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The male gaze: Turning the screw

It's been a while since trips to the theatre. I've been busy. But it's nice to see that it's the creative process that is at the heart of Kevin Kelly's Turning the Screw. And what gives rise to it. It's a dramatisation of the creative process leading up to composer Benjamin Britten's premiere of his opera, The Turning of the Screw. With deadlines approaching, Britten seems stuck over melodies and unsure about completing the piece for its summer premiere. But the selection of twelve-year-old choirboy David Hemmings in the leading role of Miles within the opera is the spark that motivates him to complete the piece. And his presence may stir other feelings, too. It's currently playing at the Kings Head Theatre .  Britten's fascination with young boys has been the subject of a detailed book, Britten's Children. The book suggests that Britten saw himself as a young boy of 13. It's almost as if he saw himself as Peter Pan, albeit if Peter Pan was a

Hot and bloody: American Psycho The Musical @AlmeidaTheatre

At the preview of American Psycho at the Almeida Theatre I caught last week, the audio wasn't great, the cast seemed uneasy and props were knocked over. At one point a dancer blinded by the projections seemed to fall off the stage. But there was something about this slick,  thoughtful and funny production that suggests that these are mere early days for a show that has all the makings of becoming a great new musical. The first half is too long and it could do with some more gore, but you will walk away amazed by the spectacle, style, music and performances.

American Psycho is based on the book by Brett Easton Ellis. Famous for its graphic violence and sexual content, it tells the story of Wall Street investment banker who details his life from drug-fuelled clubbing with colleagues, to obsessions over business card fonts and forays into mass murder. He is in a loveless relationship with a fellow yuppie and violent murders seem to be his release, whether they are real or imagined.

Matt Smith, of Dr Who fame, plays the lead character and all round Wall Street psycho Patrick Bateman. It is a bit of a departure from the characters he is well-known for on television. It also is a bit of shock to see him at the start looking chiseled and muscular on his tanning bed (in his Ralph Lauren underwear). Whatever workout regime he has undertaken to prepare for this role, it makes him look muscular, but slightly scary as if his skin has been pumped and pulled taught across his bones. Combined with the lighting and projections he makes for a malevolent object on stage. It is a demanding role as he is on stage most of the evening projecting either barely concealed rage or ambivalence. Over the course of the evening he becomes a towering figure and suits the material well.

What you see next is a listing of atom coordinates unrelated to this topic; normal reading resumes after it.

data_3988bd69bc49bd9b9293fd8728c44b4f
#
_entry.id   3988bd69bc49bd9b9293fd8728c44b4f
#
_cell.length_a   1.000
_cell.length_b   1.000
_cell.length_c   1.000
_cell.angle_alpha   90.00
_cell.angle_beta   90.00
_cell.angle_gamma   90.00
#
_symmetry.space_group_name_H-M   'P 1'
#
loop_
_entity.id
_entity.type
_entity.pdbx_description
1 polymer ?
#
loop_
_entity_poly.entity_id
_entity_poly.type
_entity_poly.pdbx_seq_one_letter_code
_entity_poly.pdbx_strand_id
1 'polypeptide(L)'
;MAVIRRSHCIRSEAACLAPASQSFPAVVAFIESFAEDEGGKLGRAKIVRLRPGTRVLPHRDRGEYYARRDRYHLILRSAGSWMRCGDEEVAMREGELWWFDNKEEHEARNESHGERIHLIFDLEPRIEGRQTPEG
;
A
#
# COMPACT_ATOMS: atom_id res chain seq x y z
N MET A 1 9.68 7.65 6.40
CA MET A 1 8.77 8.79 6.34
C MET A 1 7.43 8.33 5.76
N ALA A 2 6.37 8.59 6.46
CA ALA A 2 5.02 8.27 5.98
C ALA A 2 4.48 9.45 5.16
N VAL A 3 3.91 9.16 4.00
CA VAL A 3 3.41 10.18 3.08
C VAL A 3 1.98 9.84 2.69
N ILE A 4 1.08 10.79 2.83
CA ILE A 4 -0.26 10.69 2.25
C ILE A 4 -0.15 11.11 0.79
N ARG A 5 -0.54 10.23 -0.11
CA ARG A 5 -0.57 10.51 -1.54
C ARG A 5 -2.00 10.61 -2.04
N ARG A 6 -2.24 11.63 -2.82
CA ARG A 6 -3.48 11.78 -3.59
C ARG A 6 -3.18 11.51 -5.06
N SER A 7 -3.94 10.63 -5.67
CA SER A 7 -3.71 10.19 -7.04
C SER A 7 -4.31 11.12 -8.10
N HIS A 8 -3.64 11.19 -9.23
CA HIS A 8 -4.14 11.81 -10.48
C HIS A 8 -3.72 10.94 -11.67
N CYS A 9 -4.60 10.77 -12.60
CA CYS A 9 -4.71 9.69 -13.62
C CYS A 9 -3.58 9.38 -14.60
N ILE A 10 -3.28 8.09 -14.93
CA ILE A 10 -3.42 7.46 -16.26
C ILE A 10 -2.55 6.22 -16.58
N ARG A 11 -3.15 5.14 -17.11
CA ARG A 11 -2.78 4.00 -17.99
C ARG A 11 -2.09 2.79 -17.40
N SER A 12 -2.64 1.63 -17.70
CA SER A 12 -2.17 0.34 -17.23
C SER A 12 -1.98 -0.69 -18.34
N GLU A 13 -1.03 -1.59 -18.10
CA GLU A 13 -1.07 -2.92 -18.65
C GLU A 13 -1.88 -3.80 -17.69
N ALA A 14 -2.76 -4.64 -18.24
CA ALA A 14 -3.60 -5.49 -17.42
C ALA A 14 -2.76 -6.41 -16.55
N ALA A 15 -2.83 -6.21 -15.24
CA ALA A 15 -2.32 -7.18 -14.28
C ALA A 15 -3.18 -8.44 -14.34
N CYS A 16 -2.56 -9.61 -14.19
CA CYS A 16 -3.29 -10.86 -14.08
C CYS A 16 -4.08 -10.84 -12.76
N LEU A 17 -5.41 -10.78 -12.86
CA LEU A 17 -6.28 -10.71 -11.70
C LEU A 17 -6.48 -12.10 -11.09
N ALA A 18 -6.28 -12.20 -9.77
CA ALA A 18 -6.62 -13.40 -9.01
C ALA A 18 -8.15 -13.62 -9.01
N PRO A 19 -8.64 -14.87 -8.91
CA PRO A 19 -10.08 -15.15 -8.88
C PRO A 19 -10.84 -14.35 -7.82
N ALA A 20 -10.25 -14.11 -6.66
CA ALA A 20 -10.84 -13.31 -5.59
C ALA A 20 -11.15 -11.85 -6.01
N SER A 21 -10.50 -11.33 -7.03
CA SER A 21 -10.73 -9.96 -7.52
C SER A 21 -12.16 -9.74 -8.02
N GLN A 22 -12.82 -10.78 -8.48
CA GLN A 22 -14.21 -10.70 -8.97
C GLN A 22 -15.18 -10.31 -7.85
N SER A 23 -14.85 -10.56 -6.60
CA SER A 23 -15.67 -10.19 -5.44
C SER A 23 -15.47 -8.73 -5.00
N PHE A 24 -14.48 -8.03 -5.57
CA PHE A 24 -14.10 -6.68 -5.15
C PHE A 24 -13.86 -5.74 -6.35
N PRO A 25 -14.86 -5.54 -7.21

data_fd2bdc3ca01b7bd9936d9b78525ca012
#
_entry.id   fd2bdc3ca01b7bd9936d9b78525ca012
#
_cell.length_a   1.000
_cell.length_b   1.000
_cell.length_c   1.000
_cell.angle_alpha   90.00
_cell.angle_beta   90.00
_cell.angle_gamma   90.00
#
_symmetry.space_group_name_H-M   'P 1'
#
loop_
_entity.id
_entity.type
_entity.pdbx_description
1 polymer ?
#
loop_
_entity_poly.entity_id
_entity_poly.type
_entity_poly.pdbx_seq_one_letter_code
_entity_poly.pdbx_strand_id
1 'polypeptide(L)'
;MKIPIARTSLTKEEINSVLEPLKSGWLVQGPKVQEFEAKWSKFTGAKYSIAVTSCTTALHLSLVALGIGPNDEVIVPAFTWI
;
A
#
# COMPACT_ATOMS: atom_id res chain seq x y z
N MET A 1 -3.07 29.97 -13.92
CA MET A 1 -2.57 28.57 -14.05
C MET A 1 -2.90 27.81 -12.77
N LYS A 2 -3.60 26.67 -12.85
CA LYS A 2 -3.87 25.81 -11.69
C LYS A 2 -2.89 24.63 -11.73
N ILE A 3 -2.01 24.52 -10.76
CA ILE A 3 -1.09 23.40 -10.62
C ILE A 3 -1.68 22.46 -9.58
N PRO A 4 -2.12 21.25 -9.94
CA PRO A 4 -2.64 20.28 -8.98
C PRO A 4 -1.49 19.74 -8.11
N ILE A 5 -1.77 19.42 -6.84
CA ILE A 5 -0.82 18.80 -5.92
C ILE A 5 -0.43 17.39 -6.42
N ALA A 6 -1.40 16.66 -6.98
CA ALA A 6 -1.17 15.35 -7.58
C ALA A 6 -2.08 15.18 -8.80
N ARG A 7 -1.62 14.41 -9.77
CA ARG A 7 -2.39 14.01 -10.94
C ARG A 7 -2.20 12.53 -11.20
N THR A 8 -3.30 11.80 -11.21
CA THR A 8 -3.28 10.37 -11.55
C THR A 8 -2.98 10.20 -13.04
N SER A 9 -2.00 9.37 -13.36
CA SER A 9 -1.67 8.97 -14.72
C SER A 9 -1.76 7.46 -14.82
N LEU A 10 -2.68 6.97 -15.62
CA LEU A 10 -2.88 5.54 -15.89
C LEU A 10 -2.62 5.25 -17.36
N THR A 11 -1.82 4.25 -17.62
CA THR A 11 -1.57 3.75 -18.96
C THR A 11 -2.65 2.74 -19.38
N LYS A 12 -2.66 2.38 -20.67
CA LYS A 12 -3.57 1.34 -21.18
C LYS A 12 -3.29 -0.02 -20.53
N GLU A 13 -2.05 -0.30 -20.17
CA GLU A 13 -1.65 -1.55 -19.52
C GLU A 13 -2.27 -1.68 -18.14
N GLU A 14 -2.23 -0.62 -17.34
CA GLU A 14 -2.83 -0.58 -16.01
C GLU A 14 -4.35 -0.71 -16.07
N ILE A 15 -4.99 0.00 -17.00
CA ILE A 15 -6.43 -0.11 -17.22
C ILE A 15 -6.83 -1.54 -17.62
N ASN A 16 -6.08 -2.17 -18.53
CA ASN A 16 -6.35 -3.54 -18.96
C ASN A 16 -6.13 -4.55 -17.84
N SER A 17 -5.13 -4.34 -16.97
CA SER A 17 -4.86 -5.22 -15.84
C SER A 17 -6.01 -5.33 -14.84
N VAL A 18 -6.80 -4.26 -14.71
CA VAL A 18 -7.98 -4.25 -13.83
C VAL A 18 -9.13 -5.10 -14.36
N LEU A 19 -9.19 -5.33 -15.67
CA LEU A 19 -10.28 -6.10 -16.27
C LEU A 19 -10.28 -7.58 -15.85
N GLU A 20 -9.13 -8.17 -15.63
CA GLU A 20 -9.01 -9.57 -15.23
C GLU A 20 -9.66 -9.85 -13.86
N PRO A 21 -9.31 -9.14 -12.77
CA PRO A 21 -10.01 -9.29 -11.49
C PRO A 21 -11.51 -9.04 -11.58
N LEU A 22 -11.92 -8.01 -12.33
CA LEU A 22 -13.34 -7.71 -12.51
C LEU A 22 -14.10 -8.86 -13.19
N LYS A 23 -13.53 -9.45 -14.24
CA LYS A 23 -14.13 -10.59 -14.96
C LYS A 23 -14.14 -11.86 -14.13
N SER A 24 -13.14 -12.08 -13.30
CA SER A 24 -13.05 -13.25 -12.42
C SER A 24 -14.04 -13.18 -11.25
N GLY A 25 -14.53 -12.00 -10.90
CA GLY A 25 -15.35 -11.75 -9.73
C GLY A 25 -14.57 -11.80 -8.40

The rest of the cast are particularly good at balancing the absurdity and the horror of the material. Ben Aldridge as Paul his charismatic rival and victim, can hold the tune and has great comic timing. Cassandra Compton as Jean his naive receptionist has a great scene with Gillian Kirkpatrick who plays his jaded mother where they sing about an alternative wonderful she could have with her son.

For a musical about superficiality, brand obsession and the excesses of the late twentieth century it captures this sentiment well. The music written by Spring Awakening composer Duncan Sheik is a pastiche of 80s synth pop combined with songs from Genesis and Huey Lewis and the News (which form an essential part of the story). Where the show is less successful is where it tends to ape the conventions of musicals with ballads from the characters and a series of exposition songs in the first half. This tends to slow down the drama and hopefully as this piece evolves some cuts will be made.

It is a stylish looking production designed by Es Devlin with a bank of videotapes against the walls and projections used to capture the spirit of the times. Some key scenes taken from the book are also  executed effectively. The first murder of a homeless person is incredibly tense and builds suspense. The closing scene of the first act where he murders his colleague is delivered with humour and style. But perhaps for a show about psycho killer, we could do with a bit more blood and gore, as you are not buying tickets to the Sound of Music so you should know what you are going to see.

Directed by Rupert Goold, American Psycho is a co-production with Headlong in association with Act 4 Entertainment by special arrangement with Edward R. Pressman. Book by Roberto Aguirre-Sacasa; music and lyrics by Duncan Sheik.

The run which continues to the end of January has sold out but there is the chance of a limited number of day seats available for certain performances. Definitely worth catching and bragging you saw it at the Almeida first... Check the theatre website for details.

Photo credits: Manuel Harlan and Headlong Theatre

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